Effective October 1, 2016, the State Administration of Foreign Experts Affairs (SAFEA) will launch a consolidated work permit process for foreign workers in select cities in an attempt to simplify and shorten the application procedure for foreign workers and attract top talent. Currently, foreign nationals may apply for the Alien Employment License and the Foreign Expert Permit, each of which is administered by separate government agencies. Under the new process, these two permits will be replaced by a single permit in the form of an ID card with a unique permanent ID number. The new work permit application procedure will also feature a streamlined online application process.
Workers will be categorized into three employment categories based on criteria such as salary, educational background, Chinese language proficiency, age and work experience. These categories are “A” for high-end talent, “B” for professional talent, and “C” for unskilled workers or temporary/seasonal personnel. Starting October 1, 2016 the new foreign work permit will be implemented in a pilot scheme in Beijing, Shanghai, Tianjin, Anhui, Guangdong, Hebei, Shandong, Sichuan, and Ningxia. The new permit is expected to be rolled out nationwide in April 2017.
EEA and Swiss Nationals Allowed to Travel While U.K. Permanent Residence Application are Pending
Effective October 1, 2016, European Economic Area (EEA) and Swiss nationals will be able to travel abroad while U.K. permanent residence and residence card applications are pending. Nationals from these areas will be able to submit their applications online and make appointments with local authorities. Once applications are submitted, local authorities will send photocopies of the applicant’s passport to the Home Office and then return the original passport to the applicant, allowing the applicant to travel freely while residence applications are pending. For a full list of countries included in the EEA, please visit https://www.gov.uk/eu-eea.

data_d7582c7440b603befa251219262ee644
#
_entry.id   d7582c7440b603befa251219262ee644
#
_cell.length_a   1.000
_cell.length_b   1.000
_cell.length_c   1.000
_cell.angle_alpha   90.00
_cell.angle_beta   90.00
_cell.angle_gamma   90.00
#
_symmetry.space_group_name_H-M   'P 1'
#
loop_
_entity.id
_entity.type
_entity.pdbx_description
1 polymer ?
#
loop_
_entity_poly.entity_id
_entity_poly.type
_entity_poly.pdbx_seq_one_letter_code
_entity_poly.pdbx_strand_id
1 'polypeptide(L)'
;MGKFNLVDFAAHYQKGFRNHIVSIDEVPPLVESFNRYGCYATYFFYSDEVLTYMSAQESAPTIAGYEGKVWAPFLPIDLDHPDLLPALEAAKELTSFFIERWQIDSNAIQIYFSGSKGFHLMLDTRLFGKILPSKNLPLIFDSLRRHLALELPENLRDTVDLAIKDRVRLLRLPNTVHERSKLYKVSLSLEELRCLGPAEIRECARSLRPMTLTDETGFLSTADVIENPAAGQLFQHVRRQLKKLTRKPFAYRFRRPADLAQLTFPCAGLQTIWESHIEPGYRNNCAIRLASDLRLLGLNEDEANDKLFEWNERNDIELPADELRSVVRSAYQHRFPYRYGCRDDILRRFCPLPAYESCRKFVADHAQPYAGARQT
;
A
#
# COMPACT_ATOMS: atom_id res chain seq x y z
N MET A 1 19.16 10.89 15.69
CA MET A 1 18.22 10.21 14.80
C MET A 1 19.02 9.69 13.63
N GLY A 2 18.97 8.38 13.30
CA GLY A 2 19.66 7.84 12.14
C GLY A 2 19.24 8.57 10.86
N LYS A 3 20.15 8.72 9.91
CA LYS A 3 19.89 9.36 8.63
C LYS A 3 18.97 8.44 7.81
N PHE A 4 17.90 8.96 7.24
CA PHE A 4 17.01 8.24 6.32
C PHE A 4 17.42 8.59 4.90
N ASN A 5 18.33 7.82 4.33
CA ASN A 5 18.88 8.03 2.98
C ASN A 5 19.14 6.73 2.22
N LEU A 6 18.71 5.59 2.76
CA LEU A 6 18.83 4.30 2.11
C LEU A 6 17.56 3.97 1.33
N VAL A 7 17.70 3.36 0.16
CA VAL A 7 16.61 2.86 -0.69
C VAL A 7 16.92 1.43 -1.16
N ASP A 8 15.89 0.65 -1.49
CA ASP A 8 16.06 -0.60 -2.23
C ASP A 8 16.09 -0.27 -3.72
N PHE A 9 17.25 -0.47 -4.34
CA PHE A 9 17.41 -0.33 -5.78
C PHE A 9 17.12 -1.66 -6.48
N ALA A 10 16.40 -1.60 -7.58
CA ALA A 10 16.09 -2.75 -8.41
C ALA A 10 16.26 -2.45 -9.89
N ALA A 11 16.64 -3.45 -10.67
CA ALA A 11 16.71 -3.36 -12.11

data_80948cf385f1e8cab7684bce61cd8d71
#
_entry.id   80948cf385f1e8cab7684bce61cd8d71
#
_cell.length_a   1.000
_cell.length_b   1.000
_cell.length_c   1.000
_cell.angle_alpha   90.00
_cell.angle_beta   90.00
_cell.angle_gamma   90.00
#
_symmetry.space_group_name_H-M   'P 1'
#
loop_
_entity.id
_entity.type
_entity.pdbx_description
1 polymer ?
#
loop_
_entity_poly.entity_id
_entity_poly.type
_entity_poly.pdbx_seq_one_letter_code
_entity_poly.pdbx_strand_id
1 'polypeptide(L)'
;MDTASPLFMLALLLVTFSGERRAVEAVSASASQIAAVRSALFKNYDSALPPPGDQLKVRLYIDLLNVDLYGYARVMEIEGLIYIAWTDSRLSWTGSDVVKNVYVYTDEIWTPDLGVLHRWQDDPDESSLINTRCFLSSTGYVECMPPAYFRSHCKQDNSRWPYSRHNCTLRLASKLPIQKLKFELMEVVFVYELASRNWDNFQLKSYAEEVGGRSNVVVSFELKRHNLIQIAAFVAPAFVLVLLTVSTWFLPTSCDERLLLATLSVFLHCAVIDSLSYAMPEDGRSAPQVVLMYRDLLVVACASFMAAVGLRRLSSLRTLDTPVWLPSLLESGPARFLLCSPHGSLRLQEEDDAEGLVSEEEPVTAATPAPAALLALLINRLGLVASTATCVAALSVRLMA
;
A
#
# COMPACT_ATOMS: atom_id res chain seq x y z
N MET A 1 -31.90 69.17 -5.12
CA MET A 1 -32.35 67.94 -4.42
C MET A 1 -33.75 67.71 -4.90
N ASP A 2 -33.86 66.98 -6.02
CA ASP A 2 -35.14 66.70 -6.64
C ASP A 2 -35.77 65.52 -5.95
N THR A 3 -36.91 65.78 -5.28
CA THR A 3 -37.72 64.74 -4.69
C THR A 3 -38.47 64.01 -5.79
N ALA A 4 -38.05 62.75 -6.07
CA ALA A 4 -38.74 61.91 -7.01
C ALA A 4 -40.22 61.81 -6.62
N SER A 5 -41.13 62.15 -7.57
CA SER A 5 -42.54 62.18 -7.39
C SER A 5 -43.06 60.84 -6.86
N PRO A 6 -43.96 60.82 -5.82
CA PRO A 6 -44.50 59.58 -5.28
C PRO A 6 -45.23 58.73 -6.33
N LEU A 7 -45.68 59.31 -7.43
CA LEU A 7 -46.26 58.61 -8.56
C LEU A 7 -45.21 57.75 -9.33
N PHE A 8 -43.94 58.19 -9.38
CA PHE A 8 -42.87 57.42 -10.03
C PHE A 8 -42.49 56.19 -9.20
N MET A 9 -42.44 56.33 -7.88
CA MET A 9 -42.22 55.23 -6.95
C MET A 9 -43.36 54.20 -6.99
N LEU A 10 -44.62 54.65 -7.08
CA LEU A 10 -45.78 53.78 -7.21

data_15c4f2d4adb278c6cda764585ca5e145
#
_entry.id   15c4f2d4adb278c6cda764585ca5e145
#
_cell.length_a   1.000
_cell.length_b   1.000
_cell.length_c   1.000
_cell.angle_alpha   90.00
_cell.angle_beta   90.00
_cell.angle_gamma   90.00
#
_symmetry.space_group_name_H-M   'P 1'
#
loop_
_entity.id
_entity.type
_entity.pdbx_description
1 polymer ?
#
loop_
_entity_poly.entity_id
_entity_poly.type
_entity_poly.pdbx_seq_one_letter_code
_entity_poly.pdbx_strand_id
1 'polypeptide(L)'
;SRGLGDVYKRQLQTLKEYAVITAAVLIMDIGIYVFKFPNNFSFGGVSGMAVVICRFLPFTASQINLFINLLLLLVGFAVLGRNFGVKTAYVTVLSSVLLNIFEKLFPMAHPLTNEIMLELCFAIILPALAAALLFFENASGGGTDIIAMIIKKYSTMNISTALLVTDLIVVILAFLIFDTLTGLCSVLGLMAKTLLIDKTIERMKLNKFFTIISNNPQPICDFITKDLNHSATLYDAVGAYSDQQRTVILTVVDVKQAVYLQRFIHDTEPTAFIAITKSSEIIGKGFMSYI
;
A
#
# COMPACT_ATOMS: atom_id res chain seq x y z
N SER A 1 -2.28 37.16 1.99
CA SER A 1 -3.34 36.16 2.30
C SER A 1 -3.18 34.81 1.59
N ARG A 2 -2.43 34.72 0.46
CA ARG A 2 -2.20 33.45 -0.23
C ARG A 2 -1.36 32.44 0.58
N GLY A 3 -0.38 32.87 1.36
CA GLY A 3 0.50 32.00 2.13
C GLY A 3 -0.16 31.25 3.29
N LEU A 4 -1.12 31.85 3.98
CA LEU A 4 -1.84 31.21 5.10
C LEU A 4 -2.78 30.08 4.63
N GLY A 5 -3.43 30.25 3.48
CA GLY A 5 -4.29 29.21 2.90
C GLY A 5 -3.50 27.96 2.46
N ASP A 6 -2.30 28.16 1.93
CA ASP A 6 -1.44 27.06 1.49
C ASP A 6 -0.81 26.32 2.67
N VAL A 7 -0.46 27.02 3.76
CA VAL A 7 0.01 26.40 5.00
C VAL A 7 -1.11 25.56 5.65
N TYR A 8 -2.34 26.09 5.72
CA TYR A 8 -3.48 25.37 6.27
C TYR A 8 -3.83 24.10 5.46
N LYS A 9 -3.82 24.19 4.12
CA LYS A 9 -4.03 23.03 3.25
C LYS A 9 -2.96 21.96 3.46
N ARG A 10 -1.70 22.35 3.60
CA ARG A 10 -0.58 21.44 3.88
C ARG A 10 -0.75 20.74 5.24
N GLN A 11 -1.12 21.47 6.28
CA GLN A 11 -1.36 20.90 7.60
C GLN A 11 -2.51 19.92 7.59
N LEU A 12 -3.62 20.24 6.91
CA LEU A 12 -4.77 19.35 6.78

New Requirements Imposed on Companies Seconding Workers to France
Effective June 15, 2016, companies are required to submit a secondment declaration for all employees working in France of a foreign company’s payroll.
The declaration will need to address details regarding the secondment, including the company’s designated French representative, Director of the company, and the anticipated activities to be performed by the seconded employee. Effective October 1, 2016, all secondment declarations must be submitted online through SIPSI, a government website. Companies are required to register and submit company information on the SIPSI website prior to submitting declarations. Improper submission of secondment declarations may result in fines of up to €2,000 per employee or €4,000 for a repeat violation. Fines will not exceed €500,000.
Webinar: EIG Presents Special Super Tuesday Edition
On Tuesday, October 4, 2016, join members of the EIG team as we separate fact from fiction and examine the possible ramifications of Election 2016 on mobility professionals, global employers, and foreign nationals currently working in the United States. This free and educational webinar will uncomplicate the complicated when it comes to the issue of Business Immigration and the upcoming election.
Click here to register!